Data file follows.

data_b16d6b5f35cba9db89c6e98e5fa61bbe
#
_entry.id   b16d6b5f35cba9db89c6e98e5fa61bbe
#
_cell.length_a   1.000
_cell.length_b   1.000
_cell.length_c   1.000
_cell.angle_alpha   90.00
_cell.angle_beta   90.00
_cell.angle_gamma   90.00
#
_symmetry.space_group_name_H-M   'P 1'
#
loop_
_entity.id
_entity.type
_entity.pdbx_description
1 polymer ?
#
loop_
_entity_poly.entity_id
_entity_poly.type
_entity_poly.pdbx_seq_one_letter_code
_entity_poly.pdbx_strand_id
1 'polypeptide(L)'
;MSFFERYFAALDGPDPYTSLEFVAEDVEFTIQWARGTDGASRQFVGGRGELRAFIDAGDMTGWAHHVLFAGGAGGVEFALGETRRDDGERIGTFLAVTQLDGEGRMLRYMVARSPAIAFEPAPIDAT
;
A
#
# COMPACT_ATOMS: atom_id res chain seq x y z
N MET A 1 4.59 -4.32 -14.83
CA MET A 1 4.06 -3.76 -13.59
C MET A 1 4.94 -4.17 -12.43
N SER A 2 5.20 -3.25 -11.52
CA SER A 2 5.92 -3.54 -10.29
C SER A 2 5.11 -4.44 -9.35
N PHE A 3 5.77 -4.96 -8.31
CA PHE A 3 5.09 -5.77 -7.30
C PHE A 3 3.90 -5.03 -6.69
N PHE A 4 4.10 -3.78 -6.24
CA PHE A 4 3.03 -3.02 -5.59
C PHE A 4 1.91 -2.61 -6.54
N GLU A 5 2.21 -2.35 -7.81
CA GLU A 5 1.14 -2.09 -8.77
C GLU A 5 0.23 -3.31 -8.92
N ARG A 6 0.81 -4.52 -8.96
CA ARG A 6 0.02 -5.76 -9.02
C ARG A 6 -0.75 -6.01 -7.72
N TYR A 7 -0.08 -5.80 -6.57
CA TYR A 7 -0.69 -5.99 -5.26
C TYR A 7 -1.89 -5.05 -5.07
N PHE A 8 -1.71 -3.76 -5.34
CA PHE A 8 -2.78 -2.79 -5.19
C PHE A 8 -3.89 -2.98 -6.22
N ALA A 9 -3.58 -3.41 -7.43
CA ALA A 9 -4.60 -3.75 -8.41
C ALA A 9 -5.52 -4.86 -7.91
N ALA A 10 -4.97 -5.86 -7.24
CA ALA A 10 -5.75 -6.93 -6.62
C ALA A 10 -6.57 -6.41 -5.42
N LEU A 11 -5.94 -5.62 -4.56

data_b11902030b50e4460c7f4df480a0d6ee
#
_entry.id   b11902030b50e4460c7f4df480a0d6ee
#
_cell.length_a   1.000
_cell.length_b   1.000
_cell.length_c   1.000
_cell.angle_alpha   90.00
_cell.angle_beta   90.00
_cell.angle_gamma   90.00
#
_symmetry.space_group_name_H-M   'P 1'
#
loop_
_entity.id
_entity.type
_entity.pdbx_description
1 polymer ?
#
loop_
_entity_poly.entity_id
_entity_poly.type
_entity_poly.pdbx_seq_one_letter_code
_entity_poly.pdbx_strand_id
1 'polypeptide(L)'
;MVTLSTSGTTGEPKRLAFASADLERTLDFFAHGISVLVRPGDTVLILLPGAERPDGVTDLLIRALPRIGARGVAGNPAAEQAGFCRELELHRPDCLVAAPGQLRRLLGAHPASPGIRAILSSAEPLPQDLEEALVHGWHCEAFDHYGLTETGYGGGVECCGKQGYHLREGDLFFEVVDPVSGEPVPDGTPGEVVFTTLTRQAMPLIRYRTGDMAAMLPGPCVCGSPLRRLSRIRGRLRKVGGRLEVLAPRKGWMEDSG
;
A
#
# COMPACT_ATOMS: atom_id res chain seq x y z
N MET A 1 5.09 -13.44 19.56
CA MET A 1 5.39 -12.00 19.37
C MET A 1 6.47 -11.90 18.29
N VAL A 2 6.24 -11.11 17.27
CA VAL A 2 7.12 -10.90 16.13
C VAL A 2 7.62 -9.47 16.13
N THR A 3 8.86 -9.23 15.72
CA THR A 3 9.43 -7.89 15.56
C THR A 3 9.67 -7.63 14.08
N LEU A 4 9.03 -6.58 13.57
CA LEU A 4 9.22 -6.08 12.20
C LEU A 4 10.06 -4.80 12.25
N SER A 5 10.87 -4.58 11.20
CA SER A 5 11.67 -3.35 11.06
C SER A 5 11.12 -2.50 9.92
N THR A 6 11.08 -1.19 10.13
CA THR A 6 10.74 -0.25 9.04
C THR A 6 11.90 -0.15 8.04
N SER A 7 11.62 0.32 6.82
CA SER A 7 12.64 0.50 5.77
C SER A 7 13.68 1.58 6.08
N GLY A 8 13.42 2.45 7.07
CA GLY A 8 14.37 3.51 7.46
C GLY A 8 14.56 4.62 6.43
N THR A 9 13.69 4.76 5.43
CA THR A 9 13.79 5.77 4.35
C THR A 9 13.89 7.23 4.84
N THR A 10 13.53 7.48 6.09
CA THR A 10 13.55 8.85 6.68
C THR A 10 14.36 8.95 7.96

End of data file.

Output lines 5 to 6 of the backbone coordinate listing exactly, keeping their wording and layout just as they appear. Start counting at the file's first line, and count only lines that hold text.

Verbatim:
_cell.length_a   1.000
_cell.length_b   1.000